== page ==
• 'Cosmic rays' is a very general term used to designate everything that's whizzing around in Space, from protons (light) to helium (mostly-harmless gas). Most of these are actually quite inoffensive to humans and the Earth and probably wouldn't even be noticed should they hit.

• There are some cosmic rays that are actually dangerous or lethal to life, but even without the electromagnetic field, most would be stopped by the Earth's atmosphere, resulting in low damage, if any.

• There are, however, extremely powerful Gamma Ray bursts that occasionally go off in Space, shooting horrendously massive amounts of cosmic rays that would completely wipe away the Earth's electromagnetic field and part of its atmosphere, and, indeed, kill much of life on Earth, depending on the proximity to the Gamma Ray blast. This scenario is suspected of being responsible for one of Earth's largest-ever mass extinctions, the Ordovician-Silurian extinction event. Thankfully, these are extremely rare, as demonstrated that only one has ever hit the Earth in the planet's existence, so it's safe to assume we won't have to worry about another one anytime soon.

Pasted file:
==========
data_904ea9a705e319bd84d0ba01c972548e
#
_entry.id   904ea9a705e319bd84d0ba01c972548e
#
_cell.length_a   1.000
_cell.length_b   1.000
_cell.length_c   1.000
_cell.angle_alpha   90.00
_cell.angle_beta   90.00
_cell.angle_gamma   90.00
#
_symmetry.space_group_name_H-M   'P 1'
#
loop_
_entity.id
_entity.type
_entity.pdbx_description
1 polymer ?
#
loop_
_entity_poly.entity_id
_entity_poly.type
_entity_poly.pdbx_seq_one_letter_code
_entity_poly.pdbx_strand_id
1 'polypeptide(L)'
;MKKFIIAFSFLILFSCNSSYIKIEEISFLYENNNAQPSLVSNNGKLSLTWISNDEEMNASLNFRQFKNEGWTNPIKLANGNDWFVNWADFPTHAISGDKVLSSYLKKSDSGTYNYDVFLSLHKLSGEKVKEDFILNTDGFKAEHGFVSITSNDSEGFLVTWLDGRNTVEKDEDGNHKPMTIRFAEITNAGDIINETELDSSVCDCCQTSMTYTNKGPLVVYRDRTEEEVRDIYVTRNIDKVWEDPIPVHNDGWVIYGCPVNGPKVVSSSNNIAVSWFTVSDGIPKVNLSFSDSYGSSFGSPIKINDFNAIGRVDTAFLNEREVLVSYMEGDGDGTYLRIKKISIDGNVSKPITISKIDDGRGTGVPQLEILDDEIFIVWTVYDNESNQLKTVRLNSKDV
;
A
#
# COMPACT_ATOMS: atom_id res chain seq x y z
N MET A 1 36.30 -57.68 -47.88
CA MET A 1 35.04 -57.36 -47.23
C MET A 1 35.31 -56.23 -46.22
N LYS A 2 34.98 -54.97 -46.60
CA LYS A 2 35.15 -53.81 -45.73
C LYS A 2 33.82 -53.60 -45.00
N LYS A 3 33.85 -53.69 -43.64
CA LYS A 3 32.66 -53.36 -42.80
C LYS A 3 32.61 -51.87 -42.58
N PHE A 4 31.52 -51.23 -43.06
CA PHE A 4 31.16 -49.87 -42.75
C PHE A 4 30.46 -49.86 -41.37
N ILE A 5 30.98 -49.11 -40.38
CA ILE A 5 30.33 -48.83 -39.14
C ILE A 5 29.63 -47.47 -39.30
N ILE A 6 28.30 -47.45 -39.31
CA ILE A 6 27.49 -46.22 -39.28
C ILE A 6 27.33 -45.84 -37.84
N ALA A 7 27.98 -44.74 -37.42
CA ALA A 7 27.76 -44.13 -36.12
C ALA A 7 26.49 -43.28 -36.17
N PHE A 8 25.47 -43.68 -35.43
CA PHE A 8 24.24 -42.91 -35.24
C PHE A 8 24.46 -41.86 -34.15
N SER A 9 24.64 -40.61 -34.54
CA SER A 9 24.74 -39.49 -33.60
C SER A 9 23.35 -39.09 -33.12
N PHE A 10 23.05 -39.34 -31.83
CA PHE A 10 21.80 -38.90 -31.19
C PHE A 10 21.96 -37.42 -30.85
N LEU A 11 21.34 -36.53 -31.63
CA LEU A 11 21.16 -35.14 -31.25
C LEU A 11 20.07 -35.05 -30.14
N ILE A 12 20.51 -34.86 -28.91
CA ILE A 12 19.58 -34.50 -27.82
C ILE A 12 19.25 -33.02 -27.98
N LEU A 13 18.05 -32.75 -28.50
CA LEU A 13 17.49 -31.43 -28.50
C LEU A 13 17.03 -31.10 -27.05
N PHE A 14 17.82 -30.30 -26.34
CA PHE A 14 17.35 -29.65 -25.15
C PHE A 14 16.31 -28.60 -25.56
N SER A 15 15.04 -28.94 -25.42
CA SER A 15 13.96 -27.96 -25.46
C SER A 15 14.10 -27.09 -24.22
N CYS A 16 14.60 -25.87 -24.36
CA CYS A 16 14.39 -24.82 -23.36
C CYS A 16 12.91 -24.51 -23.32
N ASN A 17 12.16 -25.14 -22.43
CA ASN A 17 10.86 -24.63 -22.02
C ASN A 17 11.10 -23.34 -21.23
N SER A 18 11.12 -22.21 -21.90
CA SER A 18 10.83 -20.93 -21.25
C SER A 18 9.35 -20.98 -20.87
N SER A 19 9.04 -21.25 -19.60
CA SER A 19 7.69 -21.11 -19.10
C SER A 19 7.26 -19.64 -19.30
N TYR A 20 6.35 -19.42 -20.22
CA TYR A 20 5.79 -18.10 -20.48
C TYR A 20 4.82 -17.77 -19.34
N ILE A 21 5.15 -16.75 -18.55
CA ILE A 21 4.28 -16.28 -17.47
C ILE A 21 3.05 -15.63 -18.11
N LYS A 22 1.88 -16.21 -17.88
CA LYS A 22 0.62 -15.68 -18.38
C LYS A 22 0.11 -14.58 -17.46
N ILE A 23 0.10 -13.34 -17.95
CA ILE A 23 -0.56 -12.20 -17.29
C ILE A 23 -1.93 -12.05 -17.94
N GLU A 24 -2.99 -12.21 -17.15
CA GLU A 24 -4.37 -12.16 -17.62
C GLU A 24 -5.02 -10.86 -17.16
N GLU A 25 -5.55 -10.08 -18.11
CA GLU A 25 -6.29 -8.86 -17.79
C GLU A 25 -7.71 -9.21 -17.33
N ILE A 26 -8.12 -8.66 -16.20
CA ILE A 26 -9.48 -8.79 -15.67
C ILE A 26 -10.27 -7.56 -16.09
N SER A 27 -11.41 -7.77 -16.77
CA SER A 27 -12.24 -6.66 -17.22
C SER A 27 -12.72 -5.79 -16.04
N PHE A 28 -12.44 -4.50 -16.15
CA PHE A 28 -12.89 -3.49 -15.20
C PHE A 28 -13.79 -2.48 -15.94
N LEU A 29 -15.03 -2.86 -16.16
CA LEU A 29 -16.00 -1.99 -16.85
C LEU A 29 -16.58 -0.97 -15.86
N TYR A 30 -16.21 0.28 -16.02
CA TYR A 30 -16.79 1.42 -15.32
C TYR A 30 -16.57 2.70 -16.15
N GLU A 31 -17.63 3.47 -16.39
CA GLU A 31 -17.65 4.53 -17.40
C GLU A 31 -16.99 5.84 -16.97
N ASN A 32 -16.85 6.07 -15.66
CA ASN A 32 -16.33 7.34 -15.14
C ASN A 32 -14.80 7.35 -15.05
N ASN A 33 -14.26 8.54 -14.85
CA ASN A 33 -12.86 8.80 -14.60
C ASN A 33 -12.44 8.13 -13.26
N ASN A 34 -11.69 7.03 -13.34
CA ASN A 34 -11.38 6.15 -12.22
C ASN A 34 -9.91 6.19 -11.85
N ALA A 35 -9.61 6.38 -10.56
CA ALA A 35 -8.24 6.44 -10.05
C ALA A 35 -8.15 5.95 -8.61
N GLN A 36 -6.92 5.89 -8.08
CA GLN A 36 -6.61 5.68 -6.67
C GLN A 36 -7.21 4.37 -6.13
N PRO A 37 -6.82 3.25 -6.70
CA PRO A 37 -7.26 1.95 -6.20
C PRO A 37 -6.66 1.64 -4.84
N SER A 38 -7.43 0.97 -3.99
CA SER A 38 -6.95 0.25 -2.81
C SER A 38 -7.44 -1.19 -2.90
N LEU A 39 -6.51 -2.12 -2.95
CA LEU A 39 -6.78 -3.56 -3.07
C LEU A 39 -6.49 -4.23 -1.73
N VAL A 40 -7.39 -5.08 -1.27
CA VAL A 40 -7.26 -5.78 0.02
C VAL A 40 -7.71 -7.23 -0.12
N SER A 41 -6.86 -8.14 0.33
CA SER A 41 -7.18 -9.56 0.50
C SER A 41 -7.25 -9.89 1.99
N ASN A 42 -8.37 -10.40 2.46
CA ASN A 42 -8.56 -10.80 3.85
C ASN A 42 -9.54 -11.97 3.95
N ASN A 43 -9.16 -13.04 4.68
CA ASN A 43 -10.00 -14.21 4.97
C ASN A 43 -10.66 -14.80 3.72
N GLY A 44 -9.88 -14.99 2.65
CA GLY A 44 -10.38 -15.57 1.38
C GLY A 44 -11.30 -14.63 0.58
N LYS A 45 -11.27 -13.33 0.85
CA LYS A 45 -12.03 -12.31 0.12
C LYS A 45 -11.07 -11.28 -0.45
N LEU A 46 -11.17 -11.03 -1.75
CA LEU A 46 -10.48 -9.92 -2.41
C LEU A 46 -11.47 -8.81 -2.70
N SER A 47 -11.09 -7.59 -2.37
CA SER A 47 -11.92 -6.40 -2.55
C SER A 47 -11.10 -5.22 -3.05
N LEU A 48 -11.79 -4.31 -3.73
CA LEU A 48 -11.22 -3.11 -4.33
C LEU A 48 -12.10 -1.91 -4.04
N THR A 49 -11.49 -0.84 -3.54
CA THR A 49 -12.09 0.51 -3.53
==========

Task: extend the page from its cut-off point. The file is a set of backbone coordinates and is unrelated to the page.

Earth's spinning molten iron outer core moves at '1,000 miles per hour'
The film states that the Earth's spinning molten iron outer core rotates at about '1,000 miles per hour'.

• No, it's slower by about half. It's actually estimated at about 550 mph, considering it takes about 24 for the mass to do a full rotation across the outer core's roughly 2,200-mile-wide radius.

• It's possible the line was just used as a hyperbole meaning 'high speed', such as when one would say 'I broke the sound barrier getting here!' to mean they just drove really fast.

Super-suits that can withstand the mantle's heat and pressure inside a geode
The Terranauts' suits can withstand the incredible pressures (estimated in the film as roughly 800,000 pounds per square inch) and temperatures (roughly 5,000 degrees, in the film), yet still allow the crew a fair amount of agility and flexibility.

• Of course, realistically this is simply ludicrous. Any suit built to withstand those sorts of pressures and temperatures would a) be impossible with today's materials and technology, and b) even if they were built, they'd be incredibly tough and thick with insulation, rendering flexibility virtually nonexistent. You'd be in a sarcophagus. Conversely, any suit allowing you to bend and move would be too thin to provide any sort of insulation or protection against the heat or pressures.

• But of course, this is Sci-Fi, and naturally we had to see the Terranauts get out of the ship at least once or twice while they're inside the Earth, so of course some leniency can be expected.